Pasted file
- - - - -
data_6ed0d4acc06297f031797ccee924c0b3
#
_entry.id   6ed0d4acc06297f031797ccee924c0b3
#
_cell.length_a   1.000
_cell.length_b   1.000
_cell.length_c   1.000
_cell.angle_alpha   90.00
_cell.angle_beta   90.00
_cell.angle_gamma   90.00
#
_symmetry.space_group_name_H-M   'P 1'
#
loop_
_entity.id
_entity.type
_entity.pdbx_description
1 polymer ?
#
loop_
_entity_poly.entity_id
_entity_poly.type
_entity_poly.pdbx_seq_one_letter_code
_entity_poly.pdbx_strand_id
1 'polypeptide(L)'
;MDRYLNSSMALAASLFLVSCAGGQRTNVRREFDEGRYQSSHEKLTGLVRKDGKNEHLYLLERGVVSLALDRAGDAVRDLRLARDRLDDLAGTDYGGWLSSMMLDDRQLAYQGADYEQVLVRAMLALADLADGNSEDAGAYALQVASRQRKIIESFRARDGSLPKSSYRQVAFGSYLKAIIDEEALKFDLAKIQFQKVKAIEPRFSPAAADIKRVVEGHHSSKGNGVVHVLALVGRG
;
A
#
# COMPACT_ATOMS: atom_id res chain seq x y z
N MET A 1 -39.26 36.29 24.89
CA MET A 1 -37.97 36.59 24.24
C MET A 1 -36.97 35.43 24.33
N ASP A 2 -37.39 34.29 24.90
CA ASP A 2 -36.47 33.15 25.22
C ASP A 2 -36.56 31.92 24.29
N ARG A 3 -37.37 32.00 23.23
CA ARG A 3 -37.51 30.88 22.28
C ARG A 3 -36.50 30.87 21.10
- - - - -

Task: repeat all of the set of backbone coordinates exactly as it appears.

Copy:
data_6ed0d4acc06297f031797ccee924c0b3
#
_entry.id   6ed0d4acc06297f031797ccee924c0b3
#
_cell.length_a   1.000
_cell.length_b   1.000
_cell.length_c   1.000
_cell.angle_alpha   90.00
_cell.angle_beta   90.00
_cell.angle_gamma   90.00
#
_symmetry.space_group_name_H-M   'P 1'
#
loop_
_entity.id
_entity.type
_entity.pdbx_description
1 polymer ?
#
loop_
_entity_poly.entity_id
_entity_poly.type
_entity_poly.pdbx_seq_one_letter_code
_entity_poly.pdbx_strand_id
1 'polypeptide(L)'
;MDRYLNSSMALAASLFLVSCAGGQRTNVRREFDEGRYQSSHEKLTGLVRKDGKNEHLYLLERGVVSLALDRAGDAVRDLRLARDRLDDLAGTDYGGWLSSMMLDDRQLAYQGADYEQVLVRAMLALADLADGNSEDAGAYALQVASRQRKIIESFRARDGSLPKSSYRQVAFGSYLKAIIDEEALKFDLAKIQFQKVKAIEPRFSPAAADIKRVVEGHHSSKGNGVVHVLALVGRG
;
A
#
# COMPACT_ATOMS: atom_id res chain seq x y z
N MET A 1 -39.26 36.29 24.89
CA MET A 1 -37.97 36.59 24.24
C MET A 1 -36.97 35.43 24.33
N ASP A 2 -37.39 34.29 24.90
CA ASP A 2 -36.47 33.15 25.22
C ASP A 2 -36.56 31.92 24.29
N ARG A 3 -37.37 32.00 23.23
CA ARG A 3 -37.51 30.88 22.28
C ARG A 3 -36.50 30.87 21.10